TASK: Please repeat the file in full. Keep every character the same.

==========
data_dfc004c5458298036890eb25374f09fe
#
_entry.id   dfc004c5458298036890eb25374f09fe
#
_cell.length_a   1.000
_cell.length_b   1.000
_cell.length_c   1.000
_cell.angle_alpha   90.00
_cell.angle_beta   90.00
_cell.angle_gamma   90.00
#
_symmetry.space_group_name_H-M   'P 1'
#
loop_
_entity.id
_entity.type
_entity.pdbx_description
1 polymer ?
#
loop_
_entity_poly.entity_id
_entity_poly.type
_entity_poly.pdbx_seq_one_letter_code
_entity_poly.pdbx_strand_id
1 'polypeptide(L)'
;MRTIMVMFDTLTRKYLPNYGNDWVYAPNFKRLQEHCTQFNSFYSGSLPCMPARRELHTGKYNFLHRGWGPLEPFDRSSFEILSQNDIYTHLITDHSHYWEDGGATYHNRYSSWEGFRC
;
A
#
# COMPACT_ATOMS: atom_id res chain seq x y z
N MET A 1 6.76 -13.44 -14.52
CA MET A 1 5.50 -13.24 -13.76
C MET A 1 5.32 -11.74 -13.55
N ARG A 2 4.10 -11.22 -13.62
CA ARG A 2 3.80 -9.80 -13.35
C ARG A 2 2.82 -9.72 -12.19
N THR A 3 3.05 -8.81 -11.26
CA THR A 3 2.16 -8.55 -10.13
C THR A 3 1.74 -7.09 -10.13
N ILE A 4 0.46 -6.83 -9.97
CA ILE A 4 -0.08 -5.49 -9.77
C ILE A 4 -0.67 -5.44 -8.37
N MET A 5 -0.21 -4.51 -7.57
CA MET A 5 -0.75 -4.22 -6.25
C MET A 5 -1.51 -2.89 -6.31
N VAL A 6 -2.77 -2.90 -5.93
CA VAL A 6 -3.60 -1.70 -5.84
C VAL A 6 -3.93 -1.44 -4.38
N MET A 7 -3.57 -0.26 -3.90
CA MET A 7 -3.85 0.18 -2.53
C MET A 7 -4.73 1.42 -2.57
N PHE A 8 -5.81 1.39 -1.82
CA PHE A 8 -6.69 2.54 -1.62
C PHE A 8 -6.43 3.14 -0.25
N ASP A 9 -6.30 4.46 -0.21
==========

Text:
data_dfc004c5458298036890eb25374f09fe
#
_entry.id   dfc004c5458298036890eb25374f09fe
#
_cell.length_a   1.000
_cell.length_b   1.000
_cell.length_c   1.000
_cell.angle_alpha   90.00
_cell.angle_beta   90.00
_cell.angle_gamma   90.00
#
_symmetry.space_group_name_H-M   'P 1'
#
loop_
_entity.id
_entity.type
_entity.pdbx_description
1 polymer ?
#
loop_
_entity_poly.entity_id
_entity_poly.type
_entity_poly.pdbx_seq_one_letter_code
_entity_poly.pdbx_strand_id
1 'polypeptide(L)'
;MRTIMVMFDTLTRKYLPNYGNDWVYAPNFKRLQEHCTQFNSFYSGSLPCMPARRELHTGKYNFLHRGWGPLEPFDRSSFEILSQNDIYTHLITDHSHYWEDGGATYHNRYSSWEGFRC
;
A
#
# COMPACT_ATOMS: atom_id res chain seq x y z
N MET A 1 6.76 -13.44 -14.52
CA MET A 1 5.50 -13.24 -13.76
C MET A 1 5.32 -11.74 -13.55
N ARG A 2 4.10 -11.22 -13.62
CA ARG A 2 3.80 -9.80 -13.35
C ARG A 2 2.82 -9.72 -12.19
N THR A 3 3.05 -8.81 -11.26
CA THR A 3 2.16 -8.55 -10.13
C THR A 3 1.74 -7.09 -10.13
N ILE A 4 0.46 -6.83 -9.97
CA ILE A 4 -0.08 -5.49 -9.77
C ILE A 4 -0.67 -5.44 -8.37
N MET A 5 -0.21 -4.51 -7.57
CA MET A 5 -0.75 -4.22 -6.25
C MET A 5 -1.51 -2.89 -6.31
N VAL A 6 -2.77 -2.90 -5.93
CA VAL A 6 -3.60 -1.70 -5.84
C VAL A 6 -3.93 -1.44 -4.38
N MET A 7 -3.57 -0.26 -3.90
CA MET A 7 -3.85 0.18 -2.53
C MET A 7 -4.73 1.42 -2.57
N PHE A 8 -5.81 1.39 -1.82
CA PHE A 8 -6.69 2.54 -1.62
C PHE A 8 -6.43 3.14 -0.25
N ASP A 9 -6.30 4.46 -0.21